How a major British military screw-up secured a win in the Falklands War against Argentina

Overview:

The Falklands War or Guerra de las Malvinas (2 April 1982 – 14 June 1982, a total of 72 days) was a war between the U.K. and Argentine over two territories: the Falkland Islands and South Georgia and the South Sandwich Islands. The conflict ended with the Argentine surrender and returning the islands under British control.

Neither side declared war to each other, although both sides felt entitled to the territories. Both countries declared the Islands as a war zone and the hostilities were almost exclusively confined to the disputed territories.

Argentina declares, even to this day, that the archipelagos are Argentine territory, and that the military actions were justified as a reclamation of its own territories. The British viewed it as an invasion of territories that had been a Crown colony since 1841. Most of the settlers favoured the U.K. as they were descendants of British settlers.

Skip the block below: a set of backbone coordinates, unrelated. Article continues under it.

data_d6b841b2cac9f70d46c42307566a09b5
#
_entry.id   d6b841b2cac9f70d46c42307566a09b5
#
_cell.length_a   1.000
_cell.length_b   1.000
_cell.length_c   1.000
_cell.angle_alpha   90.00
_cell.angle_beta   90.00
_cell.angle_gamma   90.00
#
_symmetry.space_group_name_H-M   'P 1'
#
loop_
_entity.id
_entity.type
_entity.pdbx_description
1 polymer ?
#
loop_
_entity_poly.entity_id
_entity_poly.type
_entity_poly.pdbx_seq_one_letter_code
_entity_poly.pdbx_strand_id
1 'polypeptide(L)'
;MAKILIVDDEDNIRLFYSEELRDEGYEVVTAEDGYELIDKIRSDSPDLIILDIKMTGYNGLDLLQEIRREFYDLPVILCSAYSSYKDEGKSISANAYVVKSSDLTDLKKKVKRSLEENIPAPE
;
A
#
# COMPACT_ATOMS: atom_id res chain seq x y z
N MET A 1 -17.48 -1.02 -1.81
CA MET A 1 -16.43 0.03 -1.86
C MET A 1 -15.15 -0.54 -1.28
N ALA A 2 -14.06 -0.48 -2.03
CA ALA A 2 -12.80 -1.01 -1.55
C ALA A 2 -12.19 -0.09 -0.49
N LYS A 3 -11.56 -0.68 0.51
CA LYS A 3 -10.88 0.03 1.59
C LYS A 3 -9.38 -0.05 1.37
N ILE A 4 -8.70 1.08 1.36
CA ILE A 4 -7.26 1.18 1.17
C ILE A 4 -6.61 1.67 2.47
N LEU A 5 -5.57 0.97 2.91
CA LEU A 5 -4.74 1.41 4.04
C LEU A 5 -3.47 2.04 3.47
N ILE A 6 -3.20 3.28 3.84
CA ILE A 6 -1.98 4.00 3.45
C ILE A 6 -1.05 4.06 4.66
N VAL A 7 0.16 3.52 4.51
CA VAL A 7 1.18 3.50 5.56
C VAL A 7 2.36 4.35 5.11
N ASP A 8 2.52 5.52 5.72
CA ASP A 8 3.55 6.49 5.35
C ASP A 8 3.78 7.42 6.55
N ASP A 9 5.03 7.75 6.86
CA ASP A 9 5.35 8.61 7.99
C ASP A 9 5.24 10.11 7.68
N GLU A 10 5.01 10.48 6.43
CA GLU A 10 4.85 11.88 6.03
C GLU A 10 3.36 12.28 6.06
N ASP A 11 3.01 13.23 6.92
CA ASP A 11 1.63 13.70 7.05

Casualties:

British casualties: 255 killed and 775 wounded; Argentine casualties: 649 killed, 1,657 wounded, and 3 civilians killed by British shelling.

The screw-up:

On May 28 the British decided to attack Goose Green to secure a strategic point to reinvigorate the campaign but the upcoming attack was announced on the BBC spoiling the element of surprise for the Brits. Although the Argentinian commanders saw the broadcast, they concluded that no such attack would take place and never proceeded to reinforce the positions. However, the Brits continued with the attack and caught the Argentinian defence by surprise, managing to win an important battle which led to the final victory.

 

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